Cheerleaders shrieked, athletes high-fived, and thousands of students thundered “Ze-dee-yo! Ze-dee-yo!” with rock-star adulation as the once-shy economist worked the crowd at Occidental University here in the northern state of Sinaloa.
Cringing presidential security guards elbowed and shoved to clear paths through the stadium, while their boss--beaming and tie-less--reached into the crowd to press the flesh, kiss cheeks, pat heads, hug and trade quips over screams and applause.
It was a scene that repeated itself for four days last week in three Mexican states as President Ernesto Zedillo did something that just a few months ago would have seemed extraordinary.
The technocrat-turned-president, who had appeared to recoil at the sight even of sympathetic crowds during much of his first two years in office, was being a politician. He was barnstorming his country in the tradition of so many Mexican presidents past, with a new sense of confidence and comfort that spread thousands of handshakes and hundreds of millions of pesos in fresh federal money across the Mexican countryside.
On his longest domestic trip since he took office in December 1994, Zedillo wielded a hand mike like a talk-show host. He ad-libbed speeches in remote villages and major cities from Sinaloa to Yucatan, where his French-built Super Puma helicopter and silver presidential bus delivered him with a message as new as his methods.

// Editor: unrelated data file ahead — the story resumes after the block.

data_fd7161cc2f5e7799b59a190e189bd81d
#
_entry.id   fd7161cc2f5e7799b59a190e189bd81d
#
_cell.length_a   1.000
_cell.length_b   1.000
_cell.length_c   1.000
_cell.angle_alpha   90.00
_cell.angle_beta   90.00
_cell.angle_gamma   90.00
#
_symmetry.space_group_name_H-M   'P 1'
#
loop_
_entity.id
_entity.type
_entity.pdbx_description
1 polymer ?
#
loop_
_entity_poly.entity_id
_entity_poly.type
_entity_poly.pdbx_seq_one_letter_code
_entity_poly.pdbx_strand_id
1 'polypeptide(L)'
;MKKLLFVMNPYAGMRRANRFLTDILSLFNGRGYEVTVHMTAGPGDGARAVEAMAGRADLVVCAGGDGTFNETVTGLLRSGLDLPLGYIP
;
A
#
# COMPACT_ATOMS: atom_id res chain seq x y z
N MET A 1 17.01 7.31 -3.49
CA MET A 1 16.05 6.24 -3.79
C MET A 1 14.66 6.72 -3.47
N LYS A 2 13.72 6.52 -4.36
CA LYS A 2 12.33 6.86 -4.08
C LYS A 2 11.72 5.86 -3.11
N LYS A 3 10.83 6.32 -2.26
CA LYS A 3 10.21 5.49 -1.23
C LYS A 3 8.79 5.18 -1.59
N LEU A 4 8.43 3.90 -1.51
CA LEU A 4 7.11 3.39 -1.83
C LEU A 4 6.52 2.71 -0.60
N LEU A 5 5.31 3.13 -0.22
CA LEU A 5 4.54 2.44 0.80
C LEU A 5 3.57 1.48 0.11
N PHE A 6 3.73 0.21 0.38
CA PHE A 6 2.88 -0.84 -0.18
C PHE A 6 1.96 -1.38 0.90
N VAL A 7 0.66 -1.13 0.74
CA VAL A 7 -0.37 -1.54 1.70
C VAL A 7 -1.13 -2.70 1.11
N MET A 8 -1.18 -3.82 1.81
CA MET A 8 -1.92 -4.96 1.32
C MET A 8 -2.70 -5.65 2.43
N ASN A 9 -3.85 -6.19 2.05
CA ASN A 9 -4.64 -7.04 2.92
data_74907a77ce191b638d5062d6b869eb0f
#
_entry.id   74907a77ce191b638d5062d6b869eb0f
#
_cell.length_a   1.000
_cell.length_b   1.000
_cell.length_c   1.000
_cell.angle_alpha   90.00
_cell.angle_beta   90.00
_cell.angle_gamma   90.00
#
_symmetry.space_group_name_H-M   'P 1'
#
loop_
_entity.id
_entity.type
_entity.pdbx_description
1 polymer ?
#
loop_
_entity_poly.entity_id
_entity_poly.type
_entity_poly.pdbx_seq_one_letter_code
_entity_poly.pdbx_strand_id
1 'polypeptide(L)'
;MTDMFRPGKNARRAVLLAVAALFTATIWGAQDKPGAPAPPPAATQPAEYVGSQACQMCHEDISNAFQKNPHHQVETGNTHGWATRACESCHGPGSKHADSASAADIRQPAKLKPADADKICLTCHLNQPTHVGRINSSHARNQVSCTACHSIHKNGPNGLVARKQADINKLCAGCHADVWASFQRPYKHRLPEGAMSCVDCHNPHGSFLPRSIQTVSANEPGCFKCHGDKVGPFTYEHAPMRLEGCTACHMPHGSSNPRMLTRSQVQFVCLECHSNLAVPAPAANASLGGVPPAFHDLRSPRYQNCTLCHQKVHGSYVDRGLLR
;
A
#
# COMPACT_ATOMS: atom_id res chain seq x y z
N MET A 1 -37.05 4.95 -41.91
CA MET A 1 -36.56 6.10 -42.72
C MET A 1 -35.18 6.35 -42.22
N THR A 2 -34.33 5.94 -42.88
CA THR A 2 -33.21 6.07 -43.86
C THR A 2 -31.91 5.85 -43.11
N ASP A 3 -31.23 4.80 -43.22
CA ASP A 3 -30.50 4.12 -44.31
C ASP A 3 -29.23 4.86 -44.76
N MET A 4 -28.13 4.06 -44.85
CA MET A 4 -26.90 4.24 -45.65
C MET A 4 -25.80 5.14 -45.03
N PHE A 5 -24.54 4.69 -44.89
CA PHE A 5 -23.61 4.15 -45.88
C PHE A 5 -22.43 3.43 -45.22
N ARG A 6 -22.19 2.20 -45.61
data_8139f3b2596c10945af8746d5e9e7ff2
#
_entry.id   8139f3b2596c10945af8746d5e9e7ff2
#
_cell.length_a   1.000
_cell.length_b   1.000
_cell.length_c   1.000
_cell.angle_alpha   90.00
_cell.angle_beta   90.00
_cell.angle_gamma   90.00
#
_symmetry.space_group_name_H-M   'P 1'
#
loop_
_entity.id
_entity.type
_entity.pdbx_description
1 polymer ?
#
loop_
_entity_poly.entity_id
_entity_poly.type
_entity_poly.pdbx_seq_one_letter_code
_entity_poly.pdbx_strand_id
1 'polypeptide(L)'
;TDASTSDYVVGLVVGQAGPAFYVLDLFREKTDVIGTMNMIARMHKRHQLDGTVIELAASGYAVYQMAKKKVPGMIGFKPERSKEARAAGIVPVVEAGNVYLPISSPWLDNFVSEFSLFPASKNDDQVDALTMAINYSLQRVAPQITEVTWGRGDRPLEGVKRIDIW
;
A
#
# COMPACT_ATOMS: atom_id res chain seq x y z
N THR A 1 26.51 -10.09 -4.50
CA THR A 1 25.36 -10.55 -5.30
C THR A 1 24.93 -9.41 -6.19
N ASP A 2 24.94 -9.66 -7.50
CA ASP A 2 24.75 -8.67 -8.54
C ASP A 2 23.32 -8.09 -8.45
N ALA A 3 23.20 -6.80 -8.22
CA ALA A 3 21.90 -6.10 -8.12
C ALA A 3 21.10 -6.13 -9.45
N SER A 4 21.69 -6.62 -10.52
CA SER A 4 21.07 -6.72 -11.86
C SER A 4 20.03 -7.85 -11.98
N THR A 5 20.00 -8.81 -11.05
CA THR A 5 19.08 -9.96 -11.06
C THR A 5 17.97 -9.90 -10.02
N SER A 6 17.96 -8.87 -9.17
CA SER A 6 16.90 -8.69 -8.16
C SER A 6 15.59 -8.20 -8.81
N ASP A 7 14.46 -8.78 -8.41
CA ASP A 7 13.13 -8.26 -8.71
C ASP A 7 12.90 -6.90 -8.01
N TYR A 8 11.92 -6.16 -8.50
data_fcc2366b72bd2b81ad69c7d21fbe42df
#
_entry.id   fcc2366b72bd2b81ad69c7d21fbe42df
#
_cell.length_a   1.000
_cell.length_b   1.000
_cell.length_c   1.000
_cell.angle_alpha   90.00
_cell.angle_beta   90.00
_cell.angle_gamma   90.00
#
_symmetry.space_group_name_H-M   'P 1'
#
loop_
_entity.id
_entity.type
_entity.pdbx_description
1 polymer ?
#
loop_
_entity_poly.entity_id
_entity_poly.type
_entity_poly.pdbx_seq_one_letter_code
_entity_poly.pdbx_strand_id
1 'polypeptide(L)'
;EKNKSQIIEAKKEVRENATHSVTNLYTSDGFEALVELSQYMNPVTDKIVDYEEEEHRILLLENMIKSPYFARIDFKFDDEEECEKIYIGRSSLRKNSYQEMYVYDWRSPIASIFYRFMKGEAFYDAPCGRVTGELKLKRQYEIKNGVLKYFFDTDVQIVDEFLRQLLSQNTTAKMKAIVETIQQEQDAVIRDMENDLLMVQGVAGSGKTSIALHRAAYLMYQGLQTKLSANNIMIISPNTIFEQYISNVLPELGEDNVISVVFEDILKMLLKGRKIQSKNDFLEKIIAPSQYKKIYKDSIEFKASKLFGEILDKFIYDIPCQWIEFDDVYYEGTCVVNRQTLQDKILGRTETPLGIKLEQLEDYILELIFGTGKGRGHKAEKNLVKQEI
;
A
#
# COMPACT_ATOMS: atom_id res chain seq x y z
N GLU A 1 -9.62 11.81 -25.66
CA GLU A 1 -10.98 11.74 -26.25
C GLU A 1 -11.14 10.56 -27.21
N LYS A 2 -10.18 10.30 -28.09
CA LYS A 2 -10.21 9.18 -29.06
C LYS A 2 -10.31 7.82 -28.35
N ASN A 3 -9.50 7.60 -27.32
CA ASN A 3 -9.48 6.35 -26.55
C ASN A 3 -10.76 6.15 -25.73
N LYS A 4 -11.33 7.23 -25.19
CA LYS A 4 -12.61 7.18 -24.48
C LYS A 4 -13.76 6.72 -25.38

He hugged hundreds of babies, shook thousands of hands and cut ribbons at new universities, high-tech factories and a hospital. And almost everywhere he went, Zedillo talked money, announcing increases of up to 73% in federal spending for everything from fattening cows and paving streets to building new schools and clinics in a nation that he insists is on the rebound.
Those increases come after two years of economic crisis that sharply curtailed government spending, and independent economists agree with Zedillo’s assertions that the increased allotments will do little or no damage to the nation’s economy.
But according to critics and opposition leaders, the sudden largess--and the president’s new populist allure--could not come at a better time for the ruling party.
Just five months away from national legislative elections that could cost Zedillo and his Institutional Revolutionary Party, or PRI, its congressional majority for the first time in seven decades, critics say the spending spree is, at least in part, politically driven.
Opposition leaders assert that Zedillo--who once tried to distance himself from his party--is now following a long tradition of stepped-up social spending during key election years to bolster the chances of the PRI.
Moreover, they say, Zedillo’s new political style is showing signs of what the magazine Proceso recently tagged “The Messiah Syndrome,” as he embarks on the third year of his six-year term--the point at which Mexican presidents have traditionally begun to assert their near-absolute power, Proceso said.
But as Zedillo and his aides toured the nation from one of its poorest states to one of its richest, the president and his staff flatly denied those assertions.